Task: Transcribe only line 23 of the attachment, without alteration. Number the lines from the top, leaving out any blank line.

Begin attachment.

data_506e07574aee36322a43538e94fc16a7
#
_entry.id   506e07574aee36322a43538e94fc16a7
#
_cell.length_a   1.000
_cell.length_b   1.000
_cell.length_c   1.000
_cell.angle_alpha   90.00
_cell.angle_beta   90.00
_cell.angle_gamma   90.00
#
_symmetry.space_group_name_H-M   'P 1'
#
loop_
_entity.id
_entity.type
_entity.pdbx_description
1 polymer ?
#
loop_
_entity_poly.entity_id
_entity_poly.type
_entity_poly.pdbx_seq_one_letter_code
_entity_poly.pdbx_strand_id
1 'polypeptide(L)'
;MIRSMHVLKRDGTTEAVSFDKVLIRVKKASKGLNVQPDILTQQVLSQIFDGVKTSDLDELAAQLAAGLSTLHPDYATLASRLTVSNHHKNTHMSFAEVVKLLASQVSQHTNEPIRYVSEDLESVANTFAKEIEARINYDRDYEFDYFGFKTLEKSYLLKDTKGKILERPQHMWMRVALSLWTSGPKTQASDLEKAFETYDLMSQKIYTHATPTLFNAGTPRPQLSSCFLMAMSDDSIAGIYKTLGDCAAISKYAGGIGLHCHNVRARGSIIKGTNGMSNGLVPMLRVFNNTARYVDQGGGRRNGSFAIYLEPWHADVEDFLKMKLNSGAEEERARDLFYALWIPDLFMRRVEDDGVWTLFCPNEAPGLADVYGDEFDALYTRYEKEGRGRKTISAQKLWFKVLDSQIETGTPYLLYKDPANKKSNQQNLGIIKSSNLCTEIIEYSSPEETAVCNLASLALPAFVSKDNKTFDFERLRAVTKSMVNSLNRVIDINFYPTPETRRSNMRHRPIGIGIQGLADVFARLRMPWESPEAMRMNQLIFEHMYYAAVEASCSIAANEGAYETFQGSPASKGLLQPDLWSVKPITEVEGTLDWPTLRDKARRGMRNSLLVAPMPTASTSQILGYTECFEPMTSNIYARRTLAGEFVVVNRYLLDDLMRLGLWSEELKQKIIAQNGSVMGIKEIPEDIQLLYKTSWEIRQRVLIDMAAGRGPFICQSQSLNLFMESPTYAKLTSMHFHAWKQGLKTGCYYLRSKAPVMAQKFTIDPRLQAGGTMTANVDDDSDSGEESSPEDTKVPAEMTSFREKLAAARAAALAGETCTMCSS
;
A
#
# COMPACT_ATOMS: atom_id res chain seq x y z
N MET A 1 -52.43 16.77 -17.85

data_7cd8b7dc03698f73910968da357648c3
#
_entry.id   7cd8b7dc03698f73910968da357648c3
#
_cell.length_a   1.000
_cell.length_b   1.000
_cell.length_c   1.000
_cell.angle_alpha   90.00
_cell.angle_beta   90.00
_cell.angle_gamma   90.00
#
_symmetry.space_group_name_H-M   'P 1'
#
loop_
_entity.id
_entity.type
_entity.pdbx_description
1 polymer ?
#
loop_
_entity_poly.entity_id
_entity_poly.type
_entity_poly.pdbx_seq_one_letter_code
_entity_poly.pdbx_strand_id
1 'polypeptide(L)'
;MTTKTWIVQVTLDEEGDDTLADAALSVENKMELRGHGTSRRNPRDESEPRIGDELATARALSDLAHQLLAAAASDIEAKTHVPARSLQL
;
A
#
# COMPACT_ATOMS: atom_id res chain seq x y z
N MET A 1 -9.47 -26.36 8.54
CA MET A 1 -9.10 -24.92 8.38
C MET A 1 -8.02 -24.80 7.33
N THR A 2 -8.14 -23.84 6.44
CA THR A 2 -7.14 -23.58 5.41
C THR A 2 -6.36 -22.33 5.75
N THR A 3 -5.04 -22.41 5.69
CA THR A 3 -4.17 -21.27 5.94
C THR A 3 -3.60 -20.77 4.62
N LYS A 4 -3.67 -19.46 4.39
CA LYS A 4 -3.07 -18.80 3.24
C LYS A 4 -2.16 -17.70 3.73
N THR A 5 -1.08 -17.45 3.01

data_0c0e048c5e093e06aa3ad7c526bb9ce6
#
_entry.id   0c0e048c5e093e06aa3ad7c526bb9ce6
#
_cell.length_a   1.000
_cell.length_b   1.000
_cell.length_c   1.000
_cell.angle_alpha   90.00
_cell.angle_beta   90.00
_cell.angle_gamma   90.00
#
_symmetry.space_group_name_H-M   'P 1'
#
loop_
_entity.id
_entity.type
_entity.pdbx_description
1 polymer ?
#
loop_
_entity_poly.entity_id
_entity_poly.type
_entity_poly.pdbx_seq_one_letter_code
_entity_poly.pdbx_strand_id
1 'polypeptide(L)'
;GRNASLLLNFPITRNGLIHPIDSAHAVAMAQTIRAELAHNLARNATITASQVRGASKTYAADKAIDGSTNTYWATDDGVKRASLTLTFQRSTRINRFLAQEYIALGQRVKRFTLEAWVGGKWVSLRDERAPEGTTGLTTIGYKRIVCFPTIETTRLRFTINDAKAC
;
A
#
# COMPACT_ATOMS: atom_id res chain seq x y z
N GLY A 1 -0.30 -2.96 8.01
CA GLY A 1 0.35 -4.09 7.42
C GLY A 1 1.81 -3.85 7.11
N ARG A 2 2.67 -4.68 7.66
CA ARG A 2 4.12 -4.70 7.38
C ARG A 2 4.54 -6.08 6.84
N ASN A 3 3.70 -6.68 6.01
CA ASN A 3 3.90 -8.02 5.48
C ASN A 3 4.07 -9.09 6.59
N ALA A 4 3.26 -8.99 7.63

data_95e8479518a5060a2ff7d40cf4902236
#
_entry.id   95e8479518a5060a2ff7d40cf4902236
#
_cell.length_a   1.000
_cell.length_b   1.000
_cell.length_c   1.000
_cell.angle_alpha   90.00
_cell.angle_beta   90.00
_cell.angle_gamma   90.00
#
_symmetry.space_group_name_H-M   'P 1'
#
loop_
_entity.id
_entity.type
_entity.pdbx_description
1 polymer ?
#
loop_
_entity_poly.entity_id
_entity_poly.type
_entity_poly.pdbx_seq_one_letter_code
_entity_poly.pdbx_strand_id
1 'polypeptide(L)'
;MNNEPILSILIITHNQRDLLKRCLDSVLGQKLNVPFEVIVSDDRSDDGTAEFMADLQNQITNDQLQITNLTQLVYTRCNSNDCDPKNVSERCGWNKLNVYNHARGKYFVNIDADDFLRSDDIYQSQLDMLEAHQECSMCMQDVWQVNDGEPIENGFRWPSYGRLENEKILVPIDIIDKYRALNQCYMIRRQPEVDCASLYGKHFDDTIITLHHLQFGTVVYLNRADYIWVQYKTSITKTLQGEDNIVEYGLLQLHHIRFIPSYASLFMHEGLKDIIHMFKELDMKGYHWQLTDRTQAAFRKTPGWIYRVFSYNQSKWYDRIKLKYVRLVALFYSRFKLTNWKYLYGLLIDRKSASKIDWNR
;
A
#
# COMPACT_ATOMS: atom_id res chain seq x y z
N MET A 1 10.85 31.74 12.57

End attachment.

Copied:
_entity_poly.pdbx_seq_one_letter_code